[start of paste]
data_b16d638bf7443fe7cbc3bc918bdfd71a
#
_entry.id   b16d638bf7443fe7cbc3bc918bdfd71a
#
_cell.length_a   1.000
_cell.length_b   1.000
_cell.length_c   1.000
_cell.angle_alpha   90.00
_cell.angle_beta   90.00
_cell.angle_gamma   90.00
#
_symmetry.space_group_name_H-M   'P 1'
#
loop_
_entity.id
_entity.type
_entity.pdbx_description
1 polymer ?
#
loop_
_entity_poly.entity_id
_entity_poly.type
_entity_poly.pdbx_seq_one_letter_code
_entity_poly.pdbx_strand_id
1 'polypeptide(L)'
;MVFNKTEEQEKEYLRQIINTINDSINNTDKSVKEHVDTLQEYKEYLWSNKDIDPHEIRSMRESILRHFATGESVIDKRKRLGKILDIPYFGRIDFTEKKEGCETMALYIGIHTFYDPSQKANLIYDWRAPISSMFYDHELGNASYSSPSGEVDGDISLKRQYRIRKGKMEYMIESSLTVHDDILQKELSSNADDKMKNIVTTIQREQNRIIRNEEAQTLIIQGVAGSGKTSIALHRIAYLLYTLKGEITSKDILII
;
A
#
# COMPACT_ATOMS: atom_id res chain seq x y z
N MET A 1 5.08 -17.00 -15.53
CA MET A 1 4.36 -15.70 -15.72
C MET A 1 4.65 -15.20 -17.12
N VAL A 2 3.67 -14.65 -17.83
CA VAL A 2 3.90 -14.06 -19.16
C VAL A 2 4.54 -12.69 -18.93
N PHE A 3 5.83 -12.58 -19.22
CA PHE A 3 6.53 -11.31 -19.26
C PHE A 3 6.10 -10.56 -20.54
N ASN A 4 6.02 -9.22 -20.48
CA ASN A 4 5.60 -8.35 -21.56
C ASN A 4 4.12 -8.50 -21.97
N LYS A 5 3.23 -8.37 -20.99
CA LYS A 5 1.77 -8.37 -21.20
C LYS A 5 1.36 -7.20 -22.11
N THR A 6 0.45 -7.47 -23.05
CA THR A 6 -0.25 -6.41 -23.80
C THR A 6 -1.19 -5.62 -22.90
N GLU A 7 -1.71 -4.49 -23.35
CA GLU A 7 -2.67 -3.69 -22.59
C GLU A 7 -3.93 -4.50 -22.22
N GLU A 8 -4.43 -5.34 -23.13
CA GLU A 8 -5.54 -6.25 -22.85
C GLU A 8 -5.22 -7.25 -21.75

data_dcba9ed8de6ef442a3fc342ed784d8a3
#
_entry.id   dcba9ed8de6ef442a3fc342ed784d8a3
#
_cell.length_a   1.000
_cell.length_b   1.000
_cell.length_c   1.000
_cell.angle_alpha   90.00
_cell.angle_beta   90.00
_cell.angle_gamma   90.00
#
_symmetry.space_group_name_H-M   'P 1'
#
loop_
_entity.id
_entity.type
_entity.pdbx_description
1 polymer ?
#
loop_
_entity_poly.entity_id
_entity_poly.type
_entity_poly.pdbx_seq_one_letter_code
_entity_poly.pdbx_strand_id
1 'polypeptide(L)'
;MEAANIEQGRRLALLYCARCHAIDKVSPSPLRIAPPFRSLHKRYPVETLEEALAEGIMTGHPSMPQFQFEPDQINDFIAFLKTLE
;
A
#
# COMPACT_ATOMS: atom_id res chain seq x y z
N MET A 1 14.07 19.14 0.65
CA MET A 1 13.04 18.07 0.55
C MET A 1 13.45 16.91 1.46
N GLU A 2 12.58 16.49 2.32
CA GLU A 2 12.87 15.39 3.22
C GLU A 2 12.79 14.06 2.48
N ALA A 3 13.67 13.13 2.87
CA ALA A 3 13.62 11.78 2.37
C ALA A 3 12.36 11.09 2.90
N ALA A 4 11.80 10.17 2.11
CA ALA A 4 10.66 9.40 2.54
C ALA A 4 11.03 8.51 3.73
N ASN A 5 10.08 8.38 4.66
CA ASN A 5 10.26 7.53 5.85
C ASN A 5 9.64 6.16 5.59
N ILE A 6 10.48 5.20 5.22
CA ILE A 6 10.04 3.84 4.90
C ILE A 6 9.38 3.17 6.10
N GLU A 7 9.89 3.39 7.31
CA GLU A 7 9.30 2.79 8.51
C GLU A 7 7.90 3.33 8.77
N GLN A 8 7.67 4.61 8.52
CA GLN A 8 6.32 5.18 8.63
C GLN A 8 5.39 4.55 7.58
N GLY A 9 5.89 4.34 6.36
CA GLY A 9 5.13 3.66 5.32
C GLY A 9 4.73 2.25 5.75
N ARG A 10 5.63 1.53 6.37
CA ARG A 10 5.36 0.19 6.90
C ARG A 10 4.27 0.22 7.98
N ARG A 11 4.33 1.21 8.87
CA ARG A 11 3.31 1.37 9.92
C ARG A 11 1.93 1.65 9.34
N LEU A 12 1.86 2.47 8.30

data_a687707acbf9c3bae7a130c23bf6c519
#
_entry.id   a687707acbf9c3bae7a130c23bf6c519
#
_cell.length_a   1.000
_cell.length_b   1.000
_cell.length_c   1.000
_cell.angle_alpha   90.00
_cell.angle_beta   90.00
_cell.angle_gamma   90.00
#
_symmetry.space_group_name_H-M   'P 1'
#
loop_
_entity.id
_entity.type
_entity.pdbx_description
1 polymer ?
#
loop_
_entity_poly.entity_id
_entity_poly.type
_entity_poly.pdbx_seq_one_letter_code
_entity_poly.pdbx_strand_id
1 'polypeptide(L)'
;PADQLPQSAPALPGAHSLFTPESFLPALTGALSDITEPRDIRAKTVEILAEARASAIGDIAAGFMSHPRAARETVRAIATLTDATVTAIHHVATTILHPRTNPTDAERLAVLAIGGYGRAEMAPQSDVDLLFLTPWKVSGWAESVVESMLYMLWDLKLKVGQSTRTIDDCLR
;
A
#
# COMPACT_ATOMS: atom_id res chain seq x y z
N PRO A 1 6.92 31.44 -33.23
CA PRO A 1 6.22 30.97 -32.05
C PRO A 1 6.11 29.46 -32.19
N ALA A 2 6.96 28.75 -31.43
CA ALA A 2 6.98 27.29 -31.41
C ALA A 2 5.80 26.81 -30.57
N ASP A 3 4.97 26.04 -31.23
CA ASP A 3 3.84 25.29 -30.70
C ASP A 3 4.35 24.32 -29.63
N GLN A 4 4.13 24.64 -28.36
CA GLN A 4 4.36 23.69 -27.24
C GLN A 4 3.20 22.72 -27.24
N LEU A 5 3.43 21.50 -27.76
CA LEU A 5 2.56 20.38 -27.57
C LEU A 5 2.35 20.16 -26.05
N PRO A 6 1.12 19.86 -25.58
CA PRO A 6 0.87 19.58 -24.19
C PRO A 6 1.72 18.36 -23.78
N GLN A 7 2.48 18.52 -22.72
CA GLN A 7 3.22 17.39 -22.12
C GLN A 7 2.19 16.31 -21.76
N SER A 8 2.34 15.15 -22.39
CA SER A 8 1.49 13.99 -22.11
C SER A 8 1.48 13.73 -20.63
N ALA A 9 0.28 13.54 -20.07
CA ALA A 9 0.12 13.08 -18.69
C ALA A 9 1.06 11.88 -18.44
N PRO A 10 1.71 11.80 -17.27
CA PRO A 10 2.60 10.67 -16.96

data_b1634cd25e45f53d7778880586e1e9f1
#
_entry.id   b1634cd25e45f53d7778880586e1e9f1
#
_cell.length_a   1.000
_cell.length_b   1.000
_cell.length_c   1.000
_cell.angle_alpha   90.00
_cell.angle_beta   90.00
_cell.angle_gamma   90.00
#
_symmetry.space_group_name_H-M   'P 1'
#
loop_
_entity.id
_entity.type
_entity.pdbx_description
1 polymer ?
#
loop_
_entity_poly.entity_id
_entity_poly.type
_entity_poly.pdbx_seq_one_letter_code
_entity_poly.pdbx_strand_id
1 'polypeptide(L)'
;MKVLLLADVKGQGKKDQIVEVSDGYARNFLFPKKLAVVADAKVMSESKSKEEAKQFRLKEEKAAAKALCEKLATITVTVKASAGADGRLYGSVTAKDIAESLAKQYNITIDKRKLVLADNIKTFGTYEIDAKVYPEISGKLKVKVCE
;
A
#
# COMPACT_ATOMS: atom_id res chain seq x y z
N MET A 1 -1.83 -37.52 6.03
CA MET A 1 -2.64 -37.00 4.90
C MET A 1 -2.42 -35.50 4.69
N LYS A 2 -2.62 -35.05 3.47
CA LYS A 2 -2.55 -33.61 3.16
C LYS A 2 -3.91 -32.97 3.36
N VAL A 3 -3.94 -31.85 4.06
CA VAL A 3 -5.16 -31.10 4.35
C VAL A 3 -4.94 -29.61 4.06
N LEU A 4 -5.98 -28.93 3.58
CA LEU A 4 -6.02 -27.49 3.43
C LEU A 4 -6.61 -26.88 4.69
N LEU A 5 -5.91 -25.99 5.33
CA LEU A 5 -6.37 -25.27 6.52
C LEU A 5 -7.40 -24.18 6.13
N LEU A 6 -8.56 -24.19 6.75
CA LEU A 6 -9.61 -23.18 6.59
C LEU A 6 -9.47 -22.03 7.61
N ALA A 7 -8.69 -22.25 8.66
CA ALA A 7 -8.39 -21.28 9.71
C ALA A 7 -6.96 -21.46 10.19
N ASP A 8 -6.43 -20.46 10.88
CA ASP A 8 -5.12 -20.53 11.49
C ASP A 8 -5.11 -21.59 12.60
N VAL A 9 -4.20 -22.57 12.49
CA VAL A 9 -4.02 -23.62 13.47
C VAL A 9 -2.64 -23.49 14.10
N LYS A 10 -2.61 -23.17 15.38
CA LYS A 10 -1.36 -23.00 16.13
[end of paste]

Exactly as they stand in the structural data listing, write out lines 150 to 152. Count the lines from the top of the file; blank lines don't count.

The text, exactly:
CA PRO A 1 6.22 30.97 -32.05
C PRO A 1 6.11 29.46 -32.19
N ALA A 2 6.96 28.75 -31.43